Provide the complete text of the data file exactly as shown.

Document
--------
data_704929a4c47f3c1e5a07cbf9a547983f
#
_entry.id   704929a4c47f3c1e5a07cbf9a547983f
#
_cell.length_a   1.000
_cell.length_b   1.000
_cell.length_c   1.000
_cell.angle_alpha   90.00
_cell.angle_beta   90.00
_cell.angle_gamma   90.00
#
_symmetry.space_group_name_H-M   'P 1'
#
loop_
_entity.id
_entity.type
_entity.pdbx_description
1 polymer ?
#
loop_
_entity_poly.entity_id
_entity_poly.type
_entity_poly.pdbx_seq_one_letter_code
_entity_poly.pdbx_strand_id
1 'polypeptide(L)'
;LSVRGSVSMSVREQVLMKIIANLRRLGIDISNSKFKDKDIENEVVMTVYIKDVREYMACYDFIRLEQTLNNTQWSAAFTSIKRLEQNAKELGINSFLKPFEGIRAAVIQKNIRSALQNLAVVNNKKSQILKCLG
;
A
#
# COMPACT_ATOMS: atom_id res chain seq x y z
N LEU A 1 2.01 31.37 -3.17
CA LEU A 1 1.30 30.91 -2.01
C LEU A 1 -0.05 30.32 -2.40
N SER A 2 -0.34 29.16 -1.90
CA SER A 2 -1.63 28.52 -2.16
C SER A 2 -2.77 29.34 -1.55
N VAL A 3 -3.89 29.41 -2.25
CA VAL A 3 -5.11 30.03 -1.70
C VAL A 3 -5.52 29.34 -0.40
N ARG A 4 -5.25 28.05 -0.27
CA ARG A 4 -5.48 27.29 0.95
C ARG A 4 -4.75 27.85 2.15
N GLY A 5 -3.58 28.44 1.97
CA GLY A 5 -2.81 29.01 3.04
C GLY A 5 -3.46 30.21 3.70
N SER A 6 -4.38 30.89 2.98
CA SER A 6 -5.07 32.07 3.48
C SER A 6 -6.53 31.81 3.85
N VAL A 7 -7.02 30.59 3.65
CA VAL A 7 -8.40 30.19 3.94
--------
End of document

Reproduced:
data_704929a4c47f3c1e5a07cbf9a547983f
#
_entry.id   704929a4c47f3c1e5a07cbf9a547983f
#
_cell.length_a   1.000
_cell.length_b   1.000
_cell.length_c   1.000
_cell.angle_alpha   90.00
_cell.angle_beta   90.00
_cell.angle_gamma   90.00
#
_symmetry.space_group_name_H-M   'P 1'
#
loop_
_entity.id
_entity.type
_entity.pdbx_description
1 polymer ?
#
loop_
_entity_poly.entity_id
_entity_poly.type
_entity_poly.pdbx_seq_one_letter_code
_entity_poly.pdbx_strand_id
1 'polypeptide(L)'
;LSVRGSVSMSVREQVLMKIIANLRRLGIDISNSKFKDKDIENEVVMTVYIKDVREYMACYDFIRLEQTLNNTQWSAAFTSIKRLEQNAKELGINSFLKPFEGIRAAVIQKNIRSALQNLAVVNNKKSQILKCLG
;
A
#
# COMPACT_ATOMS: atom_id res chain seq x y z
N LEU A 1 2.01 31.37 -3.17
CA LEU A 1 1.30 30.91 -2.01
C LEU A 1 -0.05 30.32 -2.40
N SER A 2 -0.34 29.16 -1.90
CA SER A 2 -1.63 28.52 -2.16
C SER A 2 -2.77 29.34 -1.55
N VAL A 3 -3.89 29.41 -2.25
CA VAL A 3 -5.11 30.03 -1.70
C VAL A 3 -5.52 29.34 -0.40
N ARG A 4 -5.25 28.05 -0.27
CA ARG A 4 -5.48 27.29 0.95
C ARG A 4 -4.75 27.85 2.15
N GLY A 5 -3.58 28.44 1.97
CA GLY A 5 -2.81 29.01 3.04
C GLY A 5 -3.46 30.21 3.70
N SER A 6 -4.38 30.89 2.98
CA SER A 6 -5.07 32.07 3.48
C SER A 6 -6.53 31.81 3.85
N VAL A 7 -7.02 30.59 3.65
CA VAL A 7 -8.40 30.19 3.94